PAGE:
I'd also like to add that it turns what used to be a real pain in the yass measurement into a completely trivial exercise. No more packing coffee around fragile thermocouple wire. No more snaking wire up through baskets or over basket lips. Just pop it in and go to war. The amount of real good data you can get in a very short time is pretty mind blowing. With Schomer's method, or other methods of snaking thermocouple wire inside the pf, you couldn't make continuous duty cycle measurements because of the time required to set up each run. Now you can map out machine performance from intermittent duty to complete full-on, line out the door and into the street, panic mode continuous shot pulling. Not that I have any interest in this of course.

-Greg

gscace

#8: Post by gscace » Aug 16, 2005, 4:24 pm

Oh, yeah. to clutter this up further, another cool thing that is now possible is to use the portafilter as a training tool. It's really easy to get feedback on flushing and rinsing techniques. If you are learning a new machine you can sort it out very quickly. It's also now possible for a shop or a coffeegeek to actually run some sort of quality control program in which the brew temp got measured once a day, which means that a shop can stay on top of changes in machines over time. Makes diagnosis of temperature related problems real simple. Also makes machine replacement easy because you can quickly dial in the brew temp of the replacement.

I hope these points resonate with machine techs and shop owners who I think will really benefit from this.

-Greg

Abe Carmeli
Team HB

#9: Post by Abe Carmeli » Aug 16, 2005, 4:26 pm

Greg,

Since you already have a flow adjusting valve on it, adding a pressure gauge would have been nice. Perhaps for your next upgrade?
Abe Carmeli

BobY

#10: Post by BobY » Aug 16, 2005, 5:31 pm

Sorry not to have posted the entire review in one shot but I have house guests and full days with them until late next week so I'll be posting this piece-meal. Most of the raw data is collected. It just has to be written up. It will include charts of data, comparisons with other measurement methods and lots more.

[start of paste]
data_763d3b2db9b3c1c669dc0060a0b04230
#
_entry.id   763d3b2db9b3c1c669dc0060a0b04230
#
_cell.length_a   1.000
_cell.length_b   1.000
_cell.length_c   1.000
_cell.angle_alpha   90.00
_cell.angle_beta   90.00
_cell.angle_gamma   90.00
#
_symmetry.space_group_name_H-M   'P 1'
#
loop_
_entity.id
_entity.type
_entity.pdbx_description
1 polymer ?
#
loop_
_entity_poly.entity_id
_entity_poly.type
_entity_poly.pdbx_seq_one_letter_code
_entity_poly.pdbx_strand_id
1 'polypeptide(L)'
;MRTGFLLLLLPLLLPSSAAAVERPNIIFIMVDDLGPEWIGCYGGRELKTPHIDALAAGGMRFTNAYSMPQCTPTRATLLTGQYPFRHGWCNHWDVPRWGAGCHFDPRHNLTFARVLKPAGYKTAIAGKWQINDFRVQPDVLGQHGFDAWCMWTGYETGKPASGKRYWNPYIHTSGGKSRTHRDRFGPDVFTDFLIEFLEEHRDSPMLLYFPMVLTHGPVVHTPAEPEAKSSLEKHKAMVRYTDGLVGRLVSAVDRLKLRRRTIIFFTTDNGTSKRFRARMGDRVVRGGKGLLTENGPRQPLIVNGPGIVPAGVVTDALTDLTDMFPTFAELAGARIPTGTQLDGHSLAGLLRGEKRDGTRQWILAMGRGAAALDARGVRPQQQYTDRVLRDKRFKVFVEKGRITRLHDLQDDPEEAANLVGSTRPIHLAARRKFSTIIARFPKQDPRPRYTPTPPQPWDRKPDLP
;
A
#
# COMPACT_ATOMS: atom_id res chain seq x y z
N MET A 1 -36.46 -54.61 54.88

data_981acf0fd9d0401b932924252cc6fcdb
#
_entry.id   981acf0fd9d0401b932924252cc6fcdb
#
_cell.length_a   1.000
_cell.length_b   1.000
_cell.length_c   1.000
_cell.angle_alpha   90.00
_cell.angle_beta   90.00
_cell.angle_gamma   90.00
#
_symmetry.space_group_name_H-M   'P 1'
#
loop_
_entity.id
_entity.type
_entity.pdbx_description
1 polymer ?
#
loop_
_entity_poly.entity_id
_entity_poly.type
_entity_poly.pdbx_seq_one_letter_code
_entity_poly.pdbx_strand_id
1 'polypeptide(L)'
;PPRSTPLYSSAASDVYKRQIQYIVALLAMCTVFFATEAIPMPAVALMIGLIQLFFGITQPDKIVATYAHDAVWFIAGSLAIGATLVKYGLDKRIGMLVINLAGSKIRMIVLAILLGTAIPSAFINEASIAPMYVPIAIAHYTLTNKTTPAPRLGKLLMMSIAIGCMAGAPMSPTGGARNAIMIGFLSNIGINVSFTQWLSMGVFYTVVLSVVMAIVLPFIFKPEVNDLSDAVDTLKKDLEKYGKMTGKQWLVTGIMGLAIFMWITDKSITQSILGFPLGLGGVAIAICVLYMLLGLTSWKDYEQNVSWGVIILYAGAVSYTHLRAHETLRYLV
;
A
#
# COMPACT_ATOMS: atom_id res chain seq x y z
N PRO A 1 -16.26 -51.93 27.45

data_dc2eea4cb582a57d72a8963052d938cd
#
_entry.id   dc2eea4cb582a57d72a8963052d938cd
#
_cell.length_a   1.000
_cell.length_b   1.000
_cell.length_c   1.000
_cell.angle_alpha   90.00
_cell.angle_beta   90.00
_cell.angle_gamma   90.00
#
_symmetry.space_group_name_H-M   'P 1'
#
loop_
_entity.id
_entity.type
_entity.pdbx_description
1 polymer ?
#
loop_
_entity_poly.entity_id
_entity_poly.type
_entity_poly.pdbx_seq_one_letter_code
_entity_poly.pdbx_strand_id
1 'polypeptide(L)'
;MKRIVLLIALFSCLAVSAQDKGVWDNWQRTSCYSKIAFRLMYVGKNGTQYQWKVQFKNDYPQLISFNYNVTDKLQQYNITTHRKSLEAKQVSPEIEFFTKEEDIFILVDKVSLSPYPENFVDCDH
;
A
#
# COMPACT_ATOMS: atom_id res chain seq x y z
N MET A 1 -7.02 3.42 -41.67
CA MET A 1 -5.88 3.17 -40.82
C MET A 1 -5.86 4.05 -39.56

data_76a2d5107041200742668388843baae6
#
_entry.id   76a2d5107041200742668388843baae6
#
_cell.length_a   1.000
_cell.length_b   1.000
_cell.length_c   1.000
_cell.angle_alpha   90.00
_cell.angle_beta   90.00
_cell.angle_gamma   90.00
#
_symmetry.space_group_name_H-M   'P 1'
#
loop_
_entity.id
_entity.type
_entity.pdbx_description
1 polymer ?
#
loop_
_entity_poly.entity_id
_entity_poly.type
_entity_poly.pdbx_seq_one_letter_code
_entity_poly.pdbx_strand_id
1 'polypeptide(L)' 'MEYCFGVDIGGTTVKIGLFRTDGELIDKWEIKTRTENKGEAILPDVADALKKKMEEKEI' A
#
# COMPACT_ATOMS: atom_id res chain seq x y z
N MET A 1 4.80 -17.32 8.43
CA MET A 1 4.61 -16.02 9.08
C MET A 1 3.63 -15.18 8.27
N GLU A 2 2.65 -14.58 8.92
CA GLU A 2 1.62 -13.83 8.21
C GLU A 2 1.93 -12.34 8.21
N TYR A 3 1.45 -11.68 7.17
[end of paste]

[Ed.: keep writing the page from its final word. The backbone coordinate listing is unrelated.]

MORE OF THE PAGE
As far as flow rate is concerned, I believe it is fixed, or at least it is recommended that it stay as received. But Greg can correct me on this if necessary. Here is a quote from an email to me from Greg (with his permission, I hope). I noticed that the flowrate gave me between 2.25 and 2.5 oz in 25 seconds.
gscace wrote:I suppose I need to clarify this for everyone, but the reason that the flowrate is a little higher than you think it ought to be is because the coffee cake absorbs water that you don't see in the shot, but which passes through the group. We measured the water uptake of a bunch of shots (well actually Barry did the measurements), and the value is about equal to the amount of coffee in the pf. So the 2.5 ounce number is actually just a shade shy at 25 seconds. The Italian standard is for 30 secs extraction and the WBC standard is as well, so the volume collected that you see will be very close to right at 30 secs. Should be around 76 ml at 30 secs.
I hope to have the next installment tomorrow if I can lose my grandchildren for more than 10 minutes! :wink:

BobY